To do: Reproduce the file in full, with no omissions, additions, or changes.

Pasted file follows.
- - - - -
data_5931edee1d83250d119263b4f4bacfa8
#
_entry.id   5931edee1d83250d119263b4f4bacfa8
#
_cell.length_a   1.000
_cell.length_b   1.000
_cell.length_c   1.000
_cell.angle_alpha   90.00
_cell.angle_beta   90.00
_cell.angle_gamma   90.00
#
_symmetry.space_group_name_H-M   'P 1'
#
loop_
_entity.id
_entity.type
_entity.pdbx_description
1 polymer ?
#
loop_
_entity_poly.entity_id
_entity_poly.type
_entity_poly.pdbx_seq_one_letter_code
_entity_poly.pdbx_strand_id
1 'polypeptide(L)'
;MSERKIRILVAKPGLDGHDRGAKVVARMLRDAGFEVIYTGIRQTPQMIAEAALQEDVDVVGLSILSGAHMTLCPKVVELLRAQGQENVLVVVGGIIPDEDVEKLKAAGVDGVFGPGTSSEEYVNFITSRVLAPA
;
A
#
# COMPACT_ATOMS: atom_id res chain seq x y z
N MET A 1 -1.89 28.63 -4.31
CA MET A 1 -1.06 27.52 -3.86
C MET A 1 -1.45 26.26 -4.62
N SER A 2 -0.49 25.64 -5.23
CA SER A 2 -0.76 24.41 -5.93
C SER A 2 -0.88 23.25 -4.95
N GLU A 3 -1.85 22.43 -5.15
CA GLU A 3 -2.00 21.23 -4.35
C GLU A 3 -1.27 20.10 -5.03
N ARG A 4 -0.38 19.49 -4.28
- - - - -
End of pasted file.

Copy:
data_5931edee1d83250d119263b4f4bacfa8
#
_entry.id   5931edee1d83250d119263b4f4bacfa8
#
_cell.length_a   1.000
_cell.length_b   1.000
_cell.length_c   1.000
_cell.angle_alpha   90.00
_cell.angle_beta   90.00
_cell.angle_gamma   90.00
#
_symmetry.space_group_name_H-M   'P 1'
#
loop_
_entity.id
_entity.type
_entity.pdbx_description
1 polymer ?
#
loop_
_entity_poly.entity_id
_entity_poly.type
_entity_poly.pdbx_seq_one_letter_code
_entity_poly.pdbx_strand_id
1 'polypeptide(L)'
;MSERKIRILVAKPGLDGHDRGAKVVARMLRDAGFEVIYTGIRQTPQMIAEAALQEDVDVVGLSILSGAHMTLCPKVVELLRAQGQENVLVVVGGIIPDEDVEKLKAAGVDGVFGPGTSSEEYVNFITSRVLAPA
;
A
#
# COMPACT_ATOMS: atom_id res chain seq x y z
N MET A 1 -1.89 28.63 -4.31
CA MET A 1 -1.06 27.52 -3.86
C MET A 1 -1.45 26.26 -4.62
N SER A 2 -0.49 25.64 -5.23
CA SER A 2 -0.76 24.41 -5.93
C SER A 2 -0.88 23.25 -4.95
N GLU A 3 -1.85 22.43 -5.15
CA GLU A 3 -2.00 21.23 -4.35
C GLU A 3 -1.27 20.10 -5.03
N ARG A 4 -0.38 19.49 -4.28